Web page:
Pearson has confirmed publishing firm Random House is to merge with its venerable book seller Penguin.
The news came as Pearson released figures that showed in the first nine months of the year Penguin revenues fell 1% compared to the same period in 2011.
Under the terms of the agreement, Penguin and Random House will combine their businesses in a newly-created joint venture named Penguin Random House.
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However, it will not be a merger of equals, with Bertelsmann to own 53% of the joint venture and Pearson to own 47%.
Marjorie Scardino, Chief Executive of Pearson, said the combination would "greatly enhance" Penguin's fortunes and its opportunities.
There had been reports that News International had joined the race with a bid for Penguin worth in the region of £1bn.
The joint venture will exclude Bertelsmann's trade publishing business in Germany and Pearson will retain rights to use the Penguin brand in education markets worldwide.
Bertelsmann will nominate five directors to the board of Penguin Random House and Pearson will nominate four.
John Makinson, currently Chairman and Chief Executive of Penguin, will be Chairman of Penguin Random House and Markus Dohle, currently Chief Executive of Random House, will be its Chief Executive.
Pearson said that, "in reviewing the long-term trends and considerable change affecting the consumer publishing industry, Pearson and Bertelsmann both concluded that the publishing and commercial success of Penguin and Random House can best be sustained and enhanced through a partnership with another major international publishing house".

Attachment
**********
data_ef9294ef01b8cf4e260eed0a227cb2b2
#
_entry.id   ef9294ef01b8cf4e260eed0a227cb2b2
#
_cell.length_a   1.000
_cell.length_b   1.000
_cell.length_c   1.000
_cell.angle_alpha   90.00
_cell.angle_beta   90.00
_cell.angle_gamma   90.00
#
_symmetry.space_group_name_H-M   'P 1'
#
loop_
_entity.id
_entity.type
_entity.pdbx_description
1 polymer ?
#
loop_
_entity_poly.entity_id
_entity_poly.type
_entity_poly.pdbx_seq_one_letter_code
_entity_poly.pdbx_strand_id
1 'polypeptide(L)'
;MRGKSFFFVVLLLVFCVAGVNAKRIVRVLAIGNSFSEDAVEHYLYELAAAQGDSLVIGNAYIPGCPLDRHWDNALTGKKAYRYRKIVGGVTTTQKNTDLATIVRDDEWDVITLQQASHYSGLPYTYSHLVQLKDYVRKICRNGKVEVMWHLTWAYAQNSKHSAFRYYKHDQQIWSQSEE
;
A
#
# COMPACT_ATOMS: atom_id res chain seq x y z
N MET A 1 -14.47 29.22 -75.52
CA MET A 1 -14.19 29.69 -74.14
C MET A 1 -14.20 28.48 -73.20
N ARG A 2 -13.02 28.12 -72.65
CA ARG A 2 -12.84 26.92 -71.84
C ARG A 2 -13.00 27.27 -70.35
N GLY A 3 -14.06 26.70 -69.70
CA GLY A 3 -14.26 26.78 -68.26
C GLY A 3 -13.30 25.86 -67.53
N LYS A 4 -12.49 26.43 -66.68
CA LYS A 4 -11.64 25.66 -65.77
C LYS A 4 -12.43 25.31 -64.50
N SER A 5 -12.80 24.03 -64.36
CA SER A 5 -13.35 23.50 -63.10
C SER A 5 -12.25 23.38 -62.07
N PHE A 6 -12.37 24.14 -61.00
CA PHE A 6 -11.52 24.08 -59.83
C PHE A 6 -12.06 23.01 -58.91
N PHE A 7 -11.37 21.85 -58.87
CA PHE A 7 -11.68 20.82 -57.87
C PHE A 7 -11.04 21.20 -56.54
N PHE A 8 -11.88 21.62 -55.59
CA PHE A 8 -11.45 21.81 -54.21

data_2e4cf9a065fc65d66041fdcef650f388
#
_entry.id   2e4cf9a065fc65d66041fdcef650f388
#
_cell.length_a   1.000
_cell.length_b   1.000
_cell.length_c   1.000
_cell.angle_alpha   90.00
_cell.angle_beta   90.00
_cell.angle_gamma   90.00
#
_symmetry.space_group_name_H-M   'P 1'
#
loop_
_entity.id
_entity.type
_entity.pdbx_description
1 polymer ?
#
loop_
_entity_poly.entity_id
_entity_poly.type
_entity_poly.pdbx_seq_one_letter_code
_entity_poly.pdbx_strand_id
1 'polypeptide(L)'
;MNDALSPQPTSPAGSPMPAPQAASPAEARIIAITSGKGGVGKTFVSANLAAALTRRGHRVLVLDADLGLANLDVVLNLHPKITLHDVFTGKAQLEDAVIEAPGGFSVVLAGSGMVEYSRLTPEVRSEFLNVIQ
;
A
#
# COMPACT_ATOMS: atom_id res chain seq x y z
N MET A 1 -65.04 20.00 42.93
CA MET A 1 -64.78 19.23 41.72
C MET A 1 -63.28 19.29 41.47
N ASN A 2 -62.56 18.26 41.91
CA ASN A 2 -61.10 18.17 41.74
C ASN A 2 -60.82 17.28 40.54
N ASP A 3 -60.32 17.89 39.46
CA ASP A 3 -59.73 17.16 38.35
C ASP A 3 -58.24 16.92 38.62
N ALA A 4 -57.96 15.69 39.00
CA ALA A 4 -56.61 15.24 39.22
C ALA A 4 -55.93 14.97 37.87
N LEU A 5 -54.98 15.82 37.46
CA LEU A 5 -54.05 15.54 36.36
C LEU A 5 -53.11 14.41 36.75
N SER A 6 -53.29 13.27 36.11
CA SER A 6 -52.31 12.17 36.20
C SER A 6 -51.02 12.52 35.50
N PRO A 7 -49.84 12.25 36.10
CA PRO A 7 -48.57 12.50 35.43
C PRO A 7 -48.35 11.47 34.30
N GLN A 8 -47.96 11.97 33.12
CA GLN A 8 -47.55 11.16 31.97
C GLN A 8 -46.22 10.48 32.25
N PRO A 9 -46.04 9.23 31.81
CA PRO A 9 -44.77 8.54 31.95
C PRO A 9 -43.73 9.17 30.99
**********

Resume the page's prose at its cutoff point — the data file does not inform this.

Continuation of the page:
"They believe that the combined organisation will have a stronger platform and greater resources to invest in rich content, new digital publishing models and high-growth emerging markets," the statement said.
"The organisation will generate synergies from shared resources such as warehousing, distribution, printing and central functions.
"Pearson and Bertelsmann intend that the combined organisation's level of organic investment in authors and new product models will exceed the total investment of Penguin and Random House as independent publishing houses."
Under the terms of the deal neither Pearson nor Bertelsmann may sell any part of their shareholding in Penguin Random House for three years.
To protect Pearson's interests as a minority shareholder, if Bertelsmann declines a Pearson offer to sell its entire shareholding, Pearson can force Penguin Random House to raise debt of up to 3.5x EBITDA (earnings before interest, tax, depreciation, amortisation) with a dividend distributed to shareholders in line with their ownership.
In addition, from five years after completion, either partner may require an IPO of Penguin Random House.
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